To say that Peter Terrin (53) has a solid writing cadence is an understatement. Few novelists have left their mark on Flemish literature in recent years, with a string of high-quality novels – by Yucca (2016) and Patricia (2018) to All the blue (2021) – he always uses new, daring facets of his imagination. Where is the alluring oeuvre prize?
It’s hard to get around. Terrin’s books have become less claustrophobic, more suggestive perhaps, also a little more exciting, more moving in any case with the typical short sentence bubbles that he chains together. “It’s my favorite way to work. I look through the window. And then there is a sudden burst of sentences, a rounded island of words. Almost stories or miniatures in themselves,” he said The morning in response to All the blue.
And, Terrin also claimed at the time, “more air and light has crept in”, despite the sometimes melancholic Eighties tone. All the blue. A good year and a half later, Terrin is back at the apple The event, a title that suits him perfectly. ‘A subtly brilliant novel-within-stories of international appeal’, the text haughtily reads. But another book that you don’t close too cheerfully.
The event is a complex structure that only slowly reveals its secrets. There are science fiction elements to it and a lot of shifting narrative perspectives. Sometimes it feels as if we, as surprised readers, are transported on a rolling carpet and pass richly filled viewing cabinets.
In it, trancher de vie takes place, which we observe behind a glass wall, like a short film. With a series of recurring characters that mix contours and motifs that Terrin wants to mask as cogs. There is always a small event that causes an epiphany or a final turning point. Or as it goes somewhere: ‘There are moments you retell to others as soon as the opportunity arises, to reject them, to reinforce them. Other moments are hardly meaningful, but you carry with you everywhere like a coin in the tip of your pocket.’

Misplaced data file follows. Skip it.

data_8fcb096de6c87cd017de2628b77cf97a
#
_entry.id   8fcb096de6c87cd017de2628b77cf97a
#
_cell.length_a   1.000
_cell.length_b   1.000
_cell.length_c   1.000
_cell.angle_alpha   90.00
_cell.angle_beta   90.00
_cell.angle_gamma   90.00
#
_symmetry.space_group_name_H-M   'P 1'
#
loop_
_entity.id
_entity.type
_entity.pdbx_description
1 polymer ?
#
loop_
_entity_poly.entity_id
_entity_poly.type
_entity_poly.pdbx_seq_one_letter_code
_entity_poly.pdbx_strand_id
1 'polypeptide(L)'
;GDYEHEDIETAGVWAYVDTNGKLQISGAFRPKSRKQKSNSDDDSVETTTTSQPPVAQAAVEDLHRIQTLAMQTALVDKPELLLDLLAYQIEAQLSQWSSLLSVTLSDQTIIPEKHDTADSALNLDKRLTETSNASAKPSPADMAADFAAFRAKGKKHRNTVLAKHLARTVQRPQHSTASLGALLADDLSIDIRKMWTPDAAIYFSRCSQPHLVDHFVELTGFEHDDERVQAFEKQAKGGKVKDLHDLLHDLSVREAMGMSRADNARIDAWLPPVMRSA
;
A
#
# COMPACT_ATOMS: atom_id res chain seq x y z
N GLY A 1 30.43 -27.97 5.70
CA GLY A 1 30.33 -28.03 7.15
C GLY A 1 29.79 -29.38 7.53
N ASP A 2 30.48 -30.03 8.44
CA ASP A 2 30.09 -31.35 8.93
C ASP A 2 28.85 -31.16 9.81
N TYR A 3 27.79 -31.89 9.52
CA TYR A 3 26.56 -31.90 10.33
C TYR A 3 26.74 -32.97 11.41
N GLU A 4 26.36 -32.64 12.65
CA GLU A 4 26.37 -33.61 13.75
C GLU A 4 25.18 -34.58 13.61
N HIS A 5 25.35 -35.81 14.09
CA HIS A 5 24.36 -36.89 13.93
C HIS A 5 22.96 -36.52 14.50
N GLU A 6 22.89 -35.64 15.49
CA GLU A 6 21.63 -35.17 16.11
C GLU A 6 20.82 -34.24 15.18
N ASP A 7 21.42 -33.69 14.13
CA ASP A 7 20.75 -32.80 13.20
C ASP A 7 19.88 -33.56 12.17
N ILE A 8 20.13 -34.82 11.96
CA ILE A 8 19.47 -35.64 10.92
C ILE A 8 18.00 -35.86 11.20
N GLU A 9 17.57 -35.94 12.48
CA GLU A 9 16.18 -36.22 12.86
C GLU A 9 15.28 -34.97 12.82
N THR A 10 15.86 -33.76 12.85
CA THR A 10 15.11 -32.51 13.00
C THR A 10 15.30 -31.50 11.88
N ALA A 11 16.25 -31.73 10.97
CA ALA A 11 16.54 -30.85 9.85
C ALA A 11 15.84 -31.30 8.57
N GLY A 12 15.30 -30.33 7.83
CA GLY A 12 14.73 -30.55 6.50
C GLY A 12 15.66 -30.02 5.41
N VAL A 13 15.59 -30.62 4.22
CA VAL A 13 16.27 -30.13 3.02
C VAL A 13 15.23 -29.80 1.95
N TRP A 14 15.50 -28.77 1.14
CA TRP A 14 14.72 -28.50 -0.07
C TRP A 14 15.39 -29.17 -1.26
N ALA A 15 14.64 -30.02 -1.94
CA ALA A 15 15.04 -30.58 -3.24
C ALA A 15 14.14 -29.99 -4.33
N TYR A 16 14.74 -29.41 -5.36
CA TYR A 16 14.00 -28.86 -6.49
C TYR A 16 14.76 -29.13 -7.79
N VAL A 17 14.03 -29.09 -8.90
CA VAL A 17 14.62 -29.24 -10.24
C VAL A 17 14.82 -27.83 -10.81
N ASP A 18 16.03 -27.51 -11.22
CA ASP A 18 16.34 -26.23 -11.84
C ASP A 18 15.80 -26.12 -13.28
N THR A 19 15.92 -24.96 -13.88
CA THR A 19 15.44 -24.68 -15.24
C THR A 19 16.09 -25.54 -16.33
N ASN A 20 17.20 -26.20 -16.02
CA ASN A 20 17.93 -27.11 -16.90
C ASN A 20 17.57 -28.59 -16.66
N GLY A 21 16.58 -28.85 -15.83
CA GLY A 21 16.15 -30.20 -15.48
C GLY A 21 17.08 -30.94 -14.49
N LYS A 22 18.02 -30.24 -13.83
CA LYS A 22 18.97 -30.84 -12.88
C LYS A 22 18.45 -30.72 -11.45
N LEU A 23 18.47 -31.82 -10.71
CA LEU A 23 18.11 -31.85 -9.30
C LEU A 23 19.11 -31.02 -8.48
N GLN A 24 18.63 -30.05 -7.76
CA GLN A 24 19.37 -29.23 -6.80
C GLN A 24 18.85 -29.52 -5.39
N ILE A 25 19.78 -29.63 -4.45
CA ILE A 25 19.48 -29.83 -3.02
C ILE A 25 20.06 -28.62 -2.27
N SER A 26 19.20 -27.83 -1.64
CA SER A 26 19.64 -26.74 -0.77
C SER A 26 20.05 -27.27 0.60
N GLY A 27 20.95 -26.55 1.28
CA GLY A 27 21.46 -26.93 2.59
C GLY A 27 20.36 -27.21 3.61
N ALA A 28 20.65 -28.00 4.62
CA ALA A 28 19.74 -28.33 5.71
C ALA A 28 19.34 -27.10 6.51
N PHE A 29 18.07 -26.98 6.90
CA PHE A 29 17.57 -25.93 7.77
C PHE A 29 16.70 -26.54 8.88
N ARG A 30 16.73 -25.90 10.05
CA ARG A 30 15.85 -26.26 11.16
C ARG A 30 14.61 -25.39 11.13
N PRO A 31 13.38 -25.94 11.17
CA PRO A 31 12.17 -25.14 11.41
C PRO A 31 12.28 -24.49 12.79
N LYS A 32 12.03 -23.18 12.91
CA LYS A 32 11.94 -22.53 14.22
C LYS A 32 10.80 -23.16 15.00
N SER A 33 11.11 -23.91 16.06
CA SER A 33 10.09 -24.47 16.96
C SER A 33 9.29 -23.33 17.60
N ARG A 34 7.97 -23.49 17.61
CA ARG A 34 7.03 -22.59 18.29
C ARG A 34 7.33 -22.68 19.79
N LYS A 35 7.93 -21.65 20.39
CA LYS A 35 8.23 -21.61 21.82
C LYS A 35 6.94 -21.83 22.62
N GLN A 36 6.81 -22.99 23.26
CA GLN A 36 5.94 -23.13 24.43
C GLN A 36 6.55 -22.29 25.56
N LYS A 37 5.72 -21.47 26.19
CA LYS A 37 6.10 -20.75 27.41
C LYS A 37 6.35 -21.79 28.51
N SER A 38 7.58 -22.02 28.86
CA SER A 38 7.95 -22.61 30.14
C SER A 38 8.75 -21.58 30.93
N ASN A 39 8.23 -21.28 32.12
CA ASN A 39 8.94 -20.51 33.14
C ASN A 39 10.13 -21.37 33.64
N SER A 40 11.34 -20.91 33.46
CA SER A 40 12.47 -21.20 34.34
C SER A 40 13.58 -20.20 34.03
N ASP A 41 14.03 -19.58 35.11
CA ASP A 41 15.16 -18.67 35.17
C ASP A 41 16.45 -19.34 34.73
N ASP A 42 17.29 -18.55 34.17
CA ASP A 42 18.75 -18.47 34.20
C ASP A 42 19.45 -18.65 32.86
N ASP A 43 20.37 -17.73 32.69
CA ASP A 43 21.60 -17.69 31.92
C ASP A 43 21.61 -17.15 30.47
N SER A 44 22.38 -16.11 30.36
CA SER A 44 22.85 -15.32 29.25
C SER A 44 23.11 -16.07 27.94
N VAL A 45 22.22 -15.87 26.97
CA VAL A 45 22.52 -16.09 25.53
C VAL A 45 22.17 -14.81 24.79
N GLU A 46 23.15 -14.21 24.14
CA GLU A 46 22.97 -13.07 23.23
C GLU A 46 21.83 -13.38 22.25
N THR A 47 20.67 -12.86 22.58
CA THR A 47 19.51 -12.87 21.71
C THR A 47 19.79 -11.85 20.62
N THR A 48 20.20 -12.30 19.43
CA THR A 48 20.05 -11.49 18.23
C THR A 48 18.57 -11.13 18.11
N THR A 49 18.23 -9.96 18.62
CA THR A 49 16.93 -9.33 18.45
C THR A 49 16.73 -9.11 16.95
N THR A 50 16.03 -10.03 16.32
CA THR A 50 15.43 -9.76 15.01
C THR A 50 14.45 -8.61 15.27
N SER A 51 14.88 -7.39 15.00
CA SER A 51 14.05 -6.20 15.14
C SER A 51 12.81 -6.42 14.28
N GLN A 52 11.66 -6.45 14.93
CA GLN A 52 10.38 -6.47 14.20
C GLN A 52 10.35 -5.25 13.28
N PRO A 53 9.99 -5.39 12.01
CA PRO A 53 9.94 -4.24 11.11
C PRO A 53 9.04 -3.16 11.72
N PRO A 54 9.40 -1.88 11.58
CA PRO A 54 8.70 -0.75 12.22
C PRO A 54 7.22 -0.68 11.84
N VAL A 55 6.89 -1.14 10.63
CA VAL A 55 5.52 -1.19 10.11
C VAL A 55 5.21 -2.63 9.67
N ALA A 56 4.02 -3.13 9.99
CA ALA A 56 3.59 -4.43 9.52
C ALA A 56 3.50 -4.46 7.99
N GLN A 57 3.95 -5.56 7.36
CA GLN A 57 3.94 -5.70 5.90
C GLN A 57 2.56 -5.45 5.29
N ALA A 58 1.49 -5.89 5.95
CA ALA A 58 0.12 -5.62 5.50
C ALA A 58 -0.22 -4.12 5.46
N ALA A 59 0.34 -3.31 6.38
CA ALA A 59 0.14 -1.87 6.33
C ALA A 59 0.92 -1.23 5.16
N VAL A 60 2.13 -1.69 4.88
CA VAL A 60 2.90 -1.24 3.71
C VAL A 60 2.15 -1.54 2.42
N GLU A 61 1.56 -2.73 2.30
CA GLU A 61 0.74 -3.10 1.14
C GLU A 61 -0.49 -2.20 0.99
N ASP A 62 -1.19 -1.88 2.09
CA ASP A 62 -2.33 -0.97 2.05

Sound cryptic? That’s how it is sometimes. You still can’t say that The event an inaccessible book, far from it. Terrin writes in a fairly clean, clear, still frill-free, if sometimes more lyrical way. A lot crosses our path, with the central anchor point being the very old, blind but successful writer Willem, who dictates his books to Juliette, a middle-aged woman who is his chosen one and assistant. To the horror of his much younger wife Femke.
After his death, a succession battle breaks out. Has his collection of original manuscripts and a memory stick of recent dictations really been assigned to Juliette? Additionally, his brain contents are uploaded in what appears to be a deadly experiment (iHead). The saga surrounding the author struggles with a certain roughness. More fascinating is what Terrin does next. Because do we then read the stories or unfinished novel fragments that Willem left behind and Juliette polished up? Quite possible. In any case, Juliette has the feeling that ‘Willem is taking possession of her. (…) In his prose they are together as no one else in the world can’.
Terrin returns to the process of the film shortcuts by Robert Altman (1993), based on stories by Raymond Carver, recently referred to by Guido van Heeulendonk? For example, there are the childhood memories of Frédéric, who on Christmas Eve has to track down the missing miniature poodle Pruts and, to his sister Rosa’s horror, appears to be in default. The same Rosa later becomes Juliette’s neighbor and develops a relationship with Kurt, the character who works in a nursing home and pays special attention to Jacqueline, who has suffered a stroke.
And there – at the window of the evening rest – is the man in the green lead coat, who comes to wave to his terminal wife and occasionally takes Anna home with him. The painter, Michel, like Willem, is successful later in life. Michel even dares to house his mistress Frouke in his house while he is still alive. Isn’t this actress a reflection of Willem’s widow Femke? And is she responsible for Anna’s sudden death? Terrin plays with mystery, with tension, with sadness, with sudden outbursts, but also with leaping happiness – as between Kurt and Rosa – in often brilliant stories that sometimes surprise by their brevity, but then fan out for too long.
In particular, he eagerly plays with the droste effect (he already did that in after death) and lets us once again enter the echo chambers of his literary palace of mirrors. For example, the character Kurt says: ‘When he thinks about the novel and the improbable things that have happened to him in recent days, he gets the feeling that he himself is living in a book.’
By the exit of The event the puzzle pretty much falls together. However, Terrin leaves plenty to discover for literary fans. He plays with references to the world of theater (nodding to the performances of FC Bergman), to James Salter (one of his favorite authors), or he weaves carefully into the pandemic. Also pay attention to the symbolism given to dogs and cats. The event is a ‘network novel’, but also a reading expedition full of side paths and byways that take some time to settle in. Yet you are immediately drawn to another, more unraveling read.